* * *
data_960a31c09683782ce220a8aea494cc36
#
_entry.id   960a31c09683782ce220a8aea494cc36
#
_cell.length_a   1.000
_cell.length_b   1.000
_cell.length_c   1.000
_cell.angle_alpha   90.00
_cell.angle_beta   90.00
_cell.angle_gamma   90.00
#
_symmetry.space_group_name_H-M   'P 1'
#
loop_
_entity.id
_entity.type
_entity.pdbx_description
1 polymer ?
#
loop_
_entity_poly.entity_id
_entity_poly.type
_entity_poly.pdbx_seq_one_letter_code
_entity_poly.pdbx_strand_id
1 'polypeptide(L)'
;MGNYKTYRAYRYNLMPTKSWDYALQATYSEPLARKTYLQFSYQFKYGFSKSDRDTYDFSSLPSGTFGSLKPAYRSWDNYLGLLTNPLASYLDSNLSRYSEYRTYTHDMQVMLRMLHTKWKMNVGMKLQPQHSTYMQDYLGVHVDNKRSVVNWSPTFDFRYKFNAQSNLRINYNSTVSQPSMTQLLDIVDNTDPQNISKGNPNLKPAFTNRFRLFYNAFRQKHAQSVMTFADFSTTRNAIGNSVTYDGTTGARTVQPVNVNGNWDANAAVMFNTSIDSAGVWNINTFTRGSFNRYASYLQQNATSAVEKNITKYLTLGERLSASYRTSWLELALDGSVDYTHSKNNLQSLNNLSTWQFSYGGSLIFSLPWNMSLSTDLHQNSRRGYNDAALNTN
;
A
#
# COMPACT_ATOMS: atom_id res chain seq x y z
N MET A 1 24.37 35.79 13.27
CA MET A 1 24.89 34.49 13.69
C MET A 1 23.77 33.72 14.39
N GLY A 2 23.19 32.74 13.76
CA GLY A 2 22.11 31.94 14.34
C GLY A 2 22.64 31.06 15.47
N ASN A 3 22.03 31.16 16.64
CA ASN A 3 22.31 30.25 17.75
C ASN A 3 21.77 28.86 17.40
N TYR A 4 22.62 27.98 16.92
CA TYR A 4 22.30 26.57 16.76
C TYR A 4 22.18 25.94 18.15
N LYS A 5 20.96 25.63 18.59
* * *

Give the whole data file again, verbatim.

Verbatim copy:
data_960a31c09683782ce220a8aea494cc36
#
_entry.id   960a31c09683782ce220a8aea494cc36
#
_cell.length_a   1.000
_cell.length_b   1.000
_cell.length_c   1.000
_cell.angle_alpha   90.00
_cell.angle_beta   90.00
_cell.angle_gamma   90.00
#
_symmetry.space_group_name_H-M   'P 1'
#
loop_
_entity.id
_entity.type
_entity.pdbx_description
1 polymer ?
#
loop_
_entity_poly.entity_id
_entity_poly.type
_entity_poly.pdbx_seq_one_letter_code
_entity_poly.pdbx_strand_id
1 'polypeptide(L)'
;MGNYKTYRAYRYNLMPTKSWDYALQATYSEPLARKTYLQFSYQFKYGFSKSDRDTYDFSSLPSGTFGSLKPAYRSWDNYLGLLTNPLASYLDSNLSRYSEYRTYTHDMQVMLRMLHTKWKMNVGMKLQPQHSTYMQDYLGVHVDNKRSVVNWSPTFDFRYKFNAQSNLRINYNSTVSQPSMTQLLDIVDNTDPQNISKGNPNLKPAFTNRFRLFYNAFRQKHAQSVMTFADFSTTRNAIGNSVTYDGTTGARTVQPVNVNGNWDANAAVMFNTSIDSAGVWNINTFTRGSFNRYASYLQQNATSAVEKNITKYLTLGERLSASYRTSWLELALDGSVDYTHSKNNLQSLNNLSTWQFSYGGSLIFSLPWNMSLSTDLHQNSRRGYNDAALNTN
;
A
#
# COMPACT_ATOMS: atom_id res chain seq x y z
N MET A 1 24.37 35.79 13.27
CA MET A 1 24.89 34.49 13.69
C MET A 1 23.77 33.72 14.39
N GLY A 2 23.19 32.74 13.76
CA GLY A 2 22.11 31.94 14.34
C GLY A 2 22.64 31.06 15.47
N ASN A 3 22.03 31.16 16.64
CA ASN A 3 22.31 30.25 17.75
C ASN A 3 21.77 28.86 17.40
N TYR A 4 22.62 27.98 16.92
CA TYR A 4 22.30 26.57 16.76
C TYR A 4 22.18 25.94 18.15
N LYS A 5 20.96 25.63 18.59